The Castenedolo skull

The Castenedolo skull
The Castenedolo skull

In the late summer of 1860, Professor Giuseppe Ragazzoni (1824-1898), a prominent geologist from the Istituto Techniche di Brescia (Brescia Technical Institute), was collecting fossil shells from Pliocene deposits at the base of a low hill called Colle di Vento at Castenedolo, about 10 km south-east of Brescia. There, he found an anatomically modern human skull, supposedly in a formation dating from the Astian stage of the Middle Pliocene, about three to four million years old. It had coral cemented onto it with blue clay. Nearby, he found bones belonging to the thorax and limbs.

Like so many of these nineteenth-century discoveries, the exact circumstances of the find are unclear; the most likely explanation is that the skull belonged to a relatively recent (and probably post-glacial) burial cut through this deposit. The archaeological applications of stratigraphy were not understood at this time, so a geologist working on Pliocene deposits would naturally assume that all bones and fossils from this stratum were contemporary with its formation. Although the anatomist Giuseppe Sergi (1841-1936) visited the site in 1883 and was unable to identify a grave cut, a skeleton was found at the site in 1889, when Sergi was able to confirm that it did indeed lie in a grave. A radiocarbon date obtained on the ribs in 1969 confirmed the recent date of the skull, with a determination of 958±116 bp (847-1271 Cal AD; BM-496); the presence of a second skeleton in a grave makes it likely that Ragazzoni had unknowingly stumbled upon a forgotten medieval cemetery.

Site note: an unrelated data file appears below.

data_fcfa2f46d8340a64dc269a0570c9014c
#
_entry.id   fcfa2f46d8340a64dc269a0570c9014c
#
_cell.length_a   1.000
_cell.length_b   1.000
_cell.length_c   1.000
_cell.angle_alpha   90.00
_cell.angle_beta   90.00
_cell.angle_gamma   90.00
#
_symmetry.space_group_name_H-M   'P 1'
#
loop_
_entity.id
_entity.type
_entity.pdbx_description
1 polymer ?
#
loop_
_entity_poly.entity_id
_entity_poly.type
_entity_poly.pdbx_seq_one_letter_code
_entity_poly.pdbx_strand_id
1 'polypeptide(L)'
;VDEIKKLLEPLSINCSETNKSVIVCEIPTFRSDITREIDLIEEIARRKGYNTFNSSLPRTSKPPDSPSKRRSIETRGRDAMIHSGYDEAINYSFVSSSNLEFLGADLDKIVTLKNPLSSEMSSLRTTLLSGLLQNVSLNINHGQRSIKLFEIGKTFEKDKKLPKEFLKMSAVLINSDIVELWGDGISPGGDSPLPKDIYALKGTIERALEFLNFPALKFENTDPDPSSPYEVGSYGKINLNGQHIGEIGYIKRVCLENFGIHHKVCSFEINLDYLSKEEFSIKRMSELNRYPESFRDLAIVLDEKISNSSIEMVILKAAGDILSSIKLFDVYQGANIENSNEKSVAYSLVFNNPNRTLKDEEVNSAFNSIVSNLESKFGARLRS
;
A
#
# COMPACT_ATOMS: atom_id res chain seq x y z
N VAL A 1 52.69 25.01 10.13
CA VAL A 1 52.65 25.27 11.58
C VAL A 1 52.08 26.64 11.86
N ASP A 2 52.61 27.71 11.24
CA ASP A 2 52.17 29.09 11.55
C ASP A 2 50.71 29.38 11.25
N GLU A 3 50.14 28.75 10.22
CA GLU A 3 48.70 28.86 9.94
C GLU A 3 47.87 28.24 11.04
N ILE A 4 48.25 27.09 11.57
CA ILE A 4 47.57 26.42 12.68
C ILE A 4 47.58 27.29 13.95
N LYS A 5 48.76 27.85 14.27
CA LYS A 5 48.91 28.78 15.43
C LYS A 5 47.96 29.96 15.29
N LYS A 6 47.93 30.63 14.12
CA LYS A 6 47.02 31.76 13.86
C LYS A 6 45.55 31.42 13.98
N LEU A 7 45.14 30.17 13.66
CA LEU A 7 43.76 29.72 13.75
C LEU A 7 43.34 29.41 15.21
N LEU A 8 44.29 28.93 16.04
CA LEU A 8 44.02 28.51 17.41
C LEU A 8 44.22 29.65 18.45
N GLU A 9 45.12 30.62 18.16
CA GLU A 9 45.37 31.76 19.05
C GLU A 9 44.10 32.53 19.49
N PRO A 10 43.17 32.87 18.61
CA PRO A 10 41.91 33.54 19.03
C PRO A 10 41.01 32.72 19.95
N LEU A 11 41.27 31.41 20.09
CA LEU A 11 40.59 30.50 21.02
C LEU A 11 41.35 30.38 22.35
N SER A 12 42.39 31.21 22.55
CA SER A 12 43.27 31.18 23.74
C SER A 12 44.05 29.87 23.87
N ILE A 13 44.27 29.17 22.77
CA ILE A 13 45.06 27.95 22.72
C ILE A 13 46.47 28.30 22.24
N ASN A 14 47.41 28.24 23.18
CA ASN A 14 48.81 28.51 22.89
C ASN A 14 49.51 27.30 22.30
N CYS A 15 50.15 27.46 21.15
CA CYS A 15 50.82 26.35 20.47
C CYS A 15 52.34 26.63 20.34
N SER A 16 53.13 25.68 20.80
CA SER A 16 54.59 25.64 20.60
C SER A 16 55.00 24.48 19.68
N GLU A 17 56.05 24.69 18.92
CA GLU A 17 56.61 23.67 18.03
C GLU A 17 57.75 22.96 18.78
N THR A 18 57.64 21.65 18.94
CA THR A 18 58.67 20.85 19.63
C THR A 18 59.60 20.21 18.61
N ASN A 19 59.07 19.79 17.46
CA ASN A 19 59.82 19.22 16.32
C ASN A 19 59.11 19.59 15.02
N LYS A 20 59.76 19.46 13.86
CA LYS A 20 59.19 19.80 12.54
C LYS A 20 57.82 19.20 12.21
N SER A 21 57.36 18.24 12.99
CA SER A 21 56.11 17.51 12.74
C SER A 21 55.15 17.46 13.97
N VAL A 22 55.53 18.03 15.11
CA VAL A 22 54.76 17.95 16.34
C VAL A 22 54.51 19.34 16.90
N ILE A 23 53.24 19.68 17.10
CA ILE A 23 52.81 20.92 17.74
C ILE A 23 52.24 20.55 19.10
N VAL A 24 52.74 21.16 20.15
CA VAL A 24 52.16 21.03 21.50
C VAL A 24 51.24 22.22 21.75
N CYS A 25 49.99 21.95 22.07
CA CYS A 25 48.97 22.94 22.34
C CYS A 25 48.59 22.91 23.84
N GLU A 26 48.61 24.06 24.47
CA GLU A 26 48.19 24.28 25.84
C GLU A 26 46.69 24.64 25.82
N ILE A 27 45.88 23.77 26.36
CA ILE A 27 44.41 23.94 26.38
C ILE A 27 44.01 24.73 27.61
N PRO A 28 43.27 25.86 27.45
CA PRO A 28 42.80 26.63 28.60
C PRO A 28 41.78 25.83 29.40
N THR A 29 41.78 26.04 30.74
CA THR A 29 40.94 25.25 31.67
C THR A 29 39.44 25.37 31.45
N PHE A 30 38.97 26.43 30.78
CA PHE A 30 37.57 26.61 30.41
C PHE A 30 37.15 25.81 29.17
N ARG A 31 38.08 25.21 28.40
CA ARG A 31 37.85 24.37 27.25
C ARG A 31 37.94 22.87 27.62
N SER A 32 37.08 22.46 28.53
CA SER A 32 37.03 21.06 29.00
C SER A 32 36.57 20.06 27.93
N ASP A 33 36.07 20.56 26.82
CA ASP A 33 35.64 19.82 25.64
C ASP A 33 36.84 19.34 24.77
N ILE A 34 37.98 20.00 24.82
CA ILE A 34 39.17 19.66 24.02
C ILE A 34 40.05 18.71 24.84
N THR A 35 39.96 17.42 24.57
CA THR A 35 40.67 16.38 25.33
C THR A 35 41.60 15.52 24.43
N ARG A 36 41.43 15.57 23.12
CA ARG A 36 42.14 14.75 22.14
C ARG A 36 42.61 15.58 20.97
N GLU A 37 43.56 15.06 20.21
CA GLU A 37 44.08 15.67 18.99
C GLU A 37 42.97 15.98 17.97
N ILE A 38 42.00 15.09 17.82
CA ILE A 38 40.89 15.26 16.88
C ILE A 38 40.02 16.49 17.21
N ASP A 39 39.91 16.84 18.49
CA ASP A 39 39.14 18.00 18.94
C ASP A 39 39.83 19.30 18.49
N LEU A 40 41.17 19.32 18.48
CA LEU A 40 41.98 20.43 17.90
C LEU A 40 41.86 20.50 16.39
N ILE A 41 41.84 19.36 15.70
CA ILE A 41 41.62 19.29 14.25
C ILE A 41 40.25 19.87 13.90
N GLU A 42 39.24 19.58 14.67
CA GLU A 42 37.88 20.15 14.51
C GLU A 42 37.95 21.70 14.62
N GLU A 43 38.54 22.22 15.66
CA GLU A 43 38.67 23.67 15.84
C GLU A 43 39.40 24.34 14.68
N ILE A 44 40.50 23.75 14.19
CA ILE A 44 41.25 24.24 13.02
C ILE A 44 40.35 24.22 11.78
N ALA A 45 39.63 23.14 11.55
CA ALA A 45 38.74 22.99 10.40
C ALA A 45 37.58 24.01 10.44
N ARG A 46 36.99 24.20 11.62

5 Replies to “The Castenedolo skull”

    1. The grave was dug through the blue clay layer and backfilled with the same material; that is what was adhering to the skull. It has no bearing on the age of the burial. The site was medieval, as the radiocarbon date quite clearly demonstrates.

      1. “The archaeological applications of stratigraphy were not understood at this time”

        That’s a silly assertion. Stratigraphy was understood at this time; the concept was described and understood back in the early 1800’s (by men like William Smith, James Hutton, Charles Lyell). In fact, it was widely understood – especial by geologists, and Giuseppe Ragazzoni was a professor of ‘geology’.

        He was not some country bumpkins with a pickax. The guy was educated and kept up with current scientific events.

        You make it sound like any discovery before 1900 is automatically suspect because the scientists where so stupid they did not know that older things are buried deeper, or that when people dig a hole and bury something, they are putting it in an older strata…. a concept a 4 year old understands.

        You act like they just put artifacts in a box without labels and jumbled them around back then. – these guys had brains as big as yours, they where not morons.

  1. If the dating studies are accurate, be it BCE, BC, AD, or BP. It has little chance of being anything but homo sapiens sapiens (sorry, no italics.) But nineteenth century science combined with radio carbon dating (IMHO) makes it just another dead human. No mystery.
    However Svante Paabo at the Max Planck Institute might appreciate the DNA for his growing collection. All it takes are a few more sequencers, clean rooms times two or three, and trained student volunteers.

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